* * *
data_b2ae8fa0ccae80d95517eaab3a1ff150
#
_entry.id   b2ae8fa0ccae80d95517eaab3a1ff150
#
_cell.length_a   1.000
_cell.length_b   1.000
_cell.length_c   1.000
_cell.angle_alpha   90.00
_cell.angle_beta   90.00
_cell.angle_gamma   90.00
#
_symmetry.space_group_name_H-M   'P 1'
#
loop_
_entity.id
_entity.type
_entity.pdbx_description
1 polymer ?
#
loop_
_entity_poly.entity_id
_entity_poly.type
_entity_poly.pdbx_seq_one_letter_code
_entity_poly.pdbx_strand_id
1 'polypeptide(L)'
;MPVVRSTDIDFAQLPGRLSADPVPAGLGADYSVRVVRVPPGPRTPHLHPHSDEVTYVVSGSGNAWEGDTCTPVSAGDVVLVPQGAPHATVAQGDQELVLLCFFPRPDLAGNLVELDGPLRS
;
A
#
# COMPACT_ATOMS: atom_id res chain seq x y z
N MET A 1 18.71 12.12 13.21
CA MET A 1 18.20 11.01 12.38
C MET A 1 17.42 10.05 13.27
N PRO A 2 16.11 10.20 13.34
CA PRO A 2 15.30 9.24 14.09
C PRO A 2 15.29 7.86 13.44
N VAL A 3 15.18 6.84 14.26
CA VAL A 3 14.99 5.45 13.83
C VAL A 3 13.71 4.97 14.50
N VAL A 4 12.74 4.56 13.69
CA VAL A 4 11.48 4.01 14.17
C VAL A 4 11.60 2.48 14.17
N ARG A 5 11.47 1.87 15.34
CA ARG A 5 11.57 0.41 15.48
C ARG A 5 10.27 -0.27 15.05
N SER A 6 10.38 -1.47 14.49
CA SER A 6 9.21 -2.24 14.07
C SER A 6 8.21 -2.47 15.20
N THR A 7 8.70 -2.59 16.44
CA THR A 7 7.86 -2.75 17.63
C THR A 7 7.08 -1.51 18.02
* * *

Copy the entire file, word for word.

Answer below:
data_b2ae8fa0ccae80d95517eaab3a1ff150
#
_entry.id   b2ae8fa0ccae80d95517eaab3a1ff150
#
_cell.length_a   1.000
_cell.length_b   1.000
_cell.length_c   1.000
_cell.angle_alpha   90.00
_cell.angle_beta   90.00
_cell.angle_gamma   90.00
#
_symmetry.space_group_name_H-M   'P 1'
#
loop_
_entity.id
_entity.type
_entity.pdbx_description
1 polymer ?
#
loop_
_entity_poly.entity_id
_entity_poly.type
_entity_poly.pdbx_seq_one_letter_code
_entity_poly.pdbx_strand_id
1 'polypeptide(L)'
;MPVVRSTDIDFAQLPGRLSADPVPAGLGADYSVRVVRVPPGPRTPHLHPHSDEVTYVVSGSGNAWEGDTCTPVSAGDVVLVPQGAPHATVAQGDQELVLLCFFPRPDLAGNLVELDGPLRS
;
A
#
# COMPACT_ATOMS: atom_id res chain seq x y z
N MET A 1 18.71 12.12 13.21
CA MET A 1 18.20 11.01 12.38
C MET A 1 17.42 10.05 13.27
N PRO A 2 16.11 10.20 13.34
CA PRO A 2 15.30 9.24 14.09
C PRO A 2 15.29 7.86 13.44
N VAL A 3 15.18 6.84 14.26
CA VAL A 3 14.99 5.45 13.83
C VAL A 3 13.71 4.97 14.50
N VAL A 4 12.74 4.56 13.69
CA VAL A 4 11.48 4.01 14.17
C VAL A 4 11.60 2.48 14.17
N ARG A 5 11.47 1.87 15.34
CA ARG A 5 11.57 0.41 15.48
C ARG A 5 10.27 -0.27 15.05
N SER A 6 10.38 -1.47 14.49
CA SER A 6 9.21 -2.24 14.07
C SER A 6 8.21 -2.47 15.20
N THR A 7 8.70 -2.59 16.44
CA THR A 7 7.86 -2.75 17.63
C THR A 7 7.08 -1.51 18.02